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Federal officials Wednesday tightened the limits on the pollutants blamed for summertime smog, and made it almost certain that six Utah counties will face new regulations.
U.S. Environmental Protection Agency Administrator Steven Johnson announced the new ozone standards that had industry complaining about the billions of dollars in likely costs. He also made health advocates unhappy. They complained the new rules do not go far enough to make breathing healthier for millions of Americans.
Meanwhile, Utah air-quality regulators foresee big challenges in making sure the six counties - Salt Lake, Davis, Weber, Box Elder, Tooele and Utah - comply with the limits on ground-level ozone. Gas stations, for instance, may face new requirements, said Cheryl Heying, director of the Utah Division of Air Quality.
"We're going to have to work to get there," she said. "But we've done that in the past, and we'll do it again."
About 345 counties nationwide are expected to be in violation of the new limits, which won't go into effect for at least five years. The annual cost to business could be as high as $8.5 billion, according to one EPA study. Another EPA study placed health-related savings at up to $19 billion per year.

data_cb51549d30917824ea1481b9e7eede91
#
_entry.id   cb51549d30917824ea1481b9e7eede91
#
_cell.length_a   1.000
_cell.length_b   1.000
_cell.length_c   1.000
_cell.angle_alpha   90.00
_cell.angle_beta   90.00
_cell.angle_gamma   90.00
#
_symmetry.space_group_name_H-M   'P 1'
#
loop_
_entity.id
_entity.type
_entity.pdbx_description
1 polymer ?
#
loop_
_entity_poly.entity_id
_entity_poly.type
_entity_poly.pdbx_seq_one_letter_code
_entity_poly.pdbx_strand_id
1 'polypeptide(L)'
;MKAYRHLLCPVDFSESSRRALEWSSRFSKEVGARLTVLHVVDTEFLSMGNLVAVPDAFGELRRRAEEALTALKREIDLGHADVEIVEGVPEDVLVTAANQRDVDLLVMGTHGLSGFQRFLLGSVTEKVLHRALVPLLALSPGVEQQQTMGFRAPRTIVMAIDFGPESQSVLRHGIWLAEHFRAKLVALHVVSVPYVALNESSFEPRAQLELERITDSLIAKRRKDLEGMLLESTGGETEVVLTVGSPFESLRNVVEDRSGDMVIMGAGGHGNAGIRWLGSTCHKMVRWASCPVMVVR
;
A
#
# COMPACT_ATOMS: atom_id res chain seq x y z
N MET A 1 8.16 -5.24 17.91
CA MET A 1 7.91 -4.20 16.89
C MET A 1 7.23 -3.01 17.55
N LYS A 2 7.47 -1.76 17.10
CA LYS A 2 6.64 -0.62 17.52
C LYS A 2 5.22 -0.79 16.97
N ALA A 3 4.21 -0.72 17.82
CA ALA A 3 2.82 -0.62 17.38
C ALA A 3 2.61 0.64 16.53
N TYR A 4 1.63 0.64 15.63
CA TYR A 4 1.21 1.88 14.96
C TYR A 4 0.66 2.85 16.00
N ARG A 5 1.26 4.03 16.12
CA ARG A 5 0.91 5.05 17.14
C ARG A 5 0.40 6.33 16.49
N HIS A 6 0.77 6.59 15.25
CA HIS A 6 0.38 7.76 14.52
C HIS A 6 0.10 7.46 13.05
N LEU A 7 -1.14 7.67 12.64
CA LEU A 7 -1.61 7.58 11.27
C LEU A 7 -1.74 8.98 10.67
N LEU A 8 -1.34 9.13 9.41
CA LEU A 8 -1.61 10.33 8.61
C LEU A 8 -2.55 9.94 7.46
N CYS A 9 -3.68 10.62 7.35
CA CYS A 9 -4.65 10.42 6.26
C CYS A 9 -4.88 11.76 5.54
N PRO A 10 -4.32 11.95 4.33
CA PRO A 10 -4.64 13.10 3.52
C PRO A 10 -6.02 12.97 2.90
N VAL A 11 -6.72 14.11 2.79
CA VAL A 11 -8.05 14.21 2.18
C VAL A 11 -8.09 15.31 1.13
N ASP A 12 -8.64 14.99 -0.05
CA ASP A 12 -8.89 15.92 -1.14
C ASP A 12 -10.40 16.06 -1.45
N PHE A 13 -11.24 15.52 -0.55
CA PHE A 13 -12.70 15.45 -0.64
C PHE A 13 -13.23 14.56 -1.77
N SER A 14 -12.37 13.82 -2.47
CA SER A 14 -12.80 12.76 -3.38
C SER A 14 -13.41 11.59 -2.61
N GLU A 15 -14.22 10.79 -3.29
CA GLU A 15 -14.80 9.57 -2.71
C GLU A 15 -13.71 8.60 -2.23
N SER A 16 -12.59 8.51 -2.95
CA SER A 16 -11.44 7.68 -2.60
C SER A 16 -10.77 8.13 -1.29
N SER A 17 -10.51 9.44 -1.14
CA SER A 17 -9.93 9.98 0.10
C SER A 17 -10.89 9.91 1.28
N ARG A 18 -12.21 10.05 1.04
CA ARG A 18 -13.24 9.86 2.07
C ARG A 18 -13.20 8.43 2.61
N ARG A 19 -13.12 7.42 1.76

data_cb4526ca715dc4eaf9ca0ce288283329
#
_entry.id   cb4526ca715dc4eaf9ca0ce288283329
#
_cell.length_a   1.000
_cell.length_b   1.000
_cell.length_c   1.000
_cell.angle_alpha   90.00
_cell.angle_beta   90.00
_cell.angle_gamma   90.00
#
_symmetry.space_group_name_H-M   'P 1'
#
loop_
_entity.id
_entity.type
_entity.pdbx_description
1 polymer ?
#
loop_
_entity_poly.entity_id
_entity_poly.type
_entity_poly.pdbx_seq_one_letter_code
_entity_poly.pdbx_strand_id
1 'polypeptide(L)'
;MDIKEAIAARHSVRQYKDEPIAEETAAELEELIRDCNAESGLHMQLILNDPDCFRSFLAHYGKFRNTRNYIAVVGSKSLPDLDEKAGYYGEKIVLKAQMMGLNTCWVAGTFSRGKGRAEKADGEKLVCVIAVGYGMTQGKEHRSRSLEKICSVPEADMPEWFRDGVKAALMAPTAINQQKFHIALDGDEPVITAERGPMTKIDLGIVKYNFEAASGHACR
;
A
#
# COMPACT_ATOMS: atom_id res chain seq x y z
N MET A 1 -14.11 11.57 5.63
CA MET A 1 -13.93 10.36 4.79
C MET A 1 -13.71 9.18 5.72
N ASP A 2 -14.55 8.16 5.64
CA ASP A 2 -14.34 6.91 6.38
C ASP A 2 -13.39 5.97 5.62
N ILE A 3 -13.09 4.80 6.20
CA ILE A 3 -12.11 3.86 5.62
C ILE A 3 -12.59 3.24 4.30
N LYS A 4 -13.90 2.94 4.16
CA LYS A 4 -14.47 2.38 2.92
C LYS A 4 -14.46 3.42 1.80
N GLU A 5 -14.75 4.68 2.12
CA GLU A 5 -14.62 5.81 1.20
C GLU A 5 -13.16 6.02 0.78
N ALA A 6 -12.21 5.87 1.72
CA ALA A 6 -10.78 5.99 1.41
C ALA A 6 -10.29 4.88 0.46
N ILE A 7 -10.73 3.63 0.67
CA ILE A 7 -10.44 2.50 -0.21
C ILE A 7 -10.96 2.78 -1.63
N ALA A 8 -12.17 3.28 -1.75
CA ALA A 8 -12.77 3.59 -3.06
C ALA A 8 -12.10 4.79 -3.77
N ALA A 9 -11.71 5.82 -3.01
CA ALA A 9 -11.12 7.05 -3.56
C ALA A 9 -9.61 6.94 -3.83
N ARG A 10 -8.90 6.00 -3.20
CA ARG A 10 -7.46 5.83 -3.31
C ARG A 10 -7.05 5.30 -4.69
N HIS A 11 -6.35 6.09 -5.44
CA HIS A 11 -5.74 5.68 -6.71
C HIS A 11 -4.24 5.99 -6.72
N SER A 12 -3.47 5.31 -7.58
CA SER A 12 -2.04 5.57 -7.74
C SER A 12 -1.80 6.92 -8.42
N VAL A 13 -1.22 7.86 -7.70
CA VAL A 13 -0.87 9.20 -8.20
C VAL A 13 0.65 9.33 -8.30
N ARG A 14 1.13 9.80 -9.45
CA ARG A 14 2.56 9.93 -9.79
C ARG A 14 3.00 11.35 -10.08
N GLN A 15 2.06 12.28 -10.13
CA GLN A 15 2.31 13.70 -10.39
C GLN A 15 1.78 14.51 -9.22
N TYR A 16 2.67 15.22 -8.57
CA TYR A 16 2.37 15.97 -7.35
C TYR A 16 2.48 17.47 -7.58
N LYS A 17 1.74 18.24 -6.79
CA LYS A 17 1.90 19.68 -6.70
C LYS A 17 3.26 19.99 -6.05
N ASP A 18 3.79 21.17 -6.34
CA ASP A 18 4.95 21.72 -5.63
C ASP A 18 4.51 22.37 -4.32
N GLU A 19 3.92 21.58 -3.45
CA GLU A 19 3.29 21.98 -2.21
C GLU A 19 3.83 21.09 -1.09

Under what's called the 8-hour standard, areas that have ozone concentrations higher than 75 parts per billion (ppb) on too many days will have to look for new ways to cut ozone pollution.
The old standard was 80 ppb, and all Utah communities barely met it.
Ozone is an odorless, colorless gas that tends to be a problem in Utah in the summer. It is a mixture of chemicals - largely released from combustion engines used by vehicles and industry - that cooks in the summer sun.
It could hurt people with lung and heart conditions. It also makes breathing harder for the very young, the very old and people who exert themselves outdoors.
Johnson said that in deciding the new limit, he carried out the agency's responsibility under the Clean Air Act to protect human health and well-being. But he added that he will recommend an overhaul of the federal air law, partly because current law does not allow a cost-benefit analysis that was requested by many who commented on the EPA's deliberations.
Lowering the ozone standard to 75 ppb would prevent up to 1,100 premature deaths a year, avert 1,400 nonfatal heart attacks and eliminate 5,600 hospital and emergency room visits, the agency estimated.
But health advocates and the EPA's own science advisory panel suggested even tougher limits - from 60 ppb to 70 ppb.
Utah Moms for Clean Air, a year-old advocacy group, was among those who urged Johnson to adopt the 60 ppb standard.
"Today, we needed the support of the federal government to provide an ozone standard that adequately protects the public's health," said Michelle Hofmann, a physician and co-founder of Utah Moms. "Unfortunately, they failed us."
The Utah Manufacturers Association also weighed in, telling Gov. Jon Huntsman Jr. that tougher restrictions would hurt the state's economy.
UMA President Tom Bingham said Wednesday the EPA should have waited for the current standard to be implemented before introducing new ones that aren't proved to improve health.
"If they could show that this would mean huge benefits," he said, "then that would be a different story."
* THE ASSOCIATED PRESS contributed to this story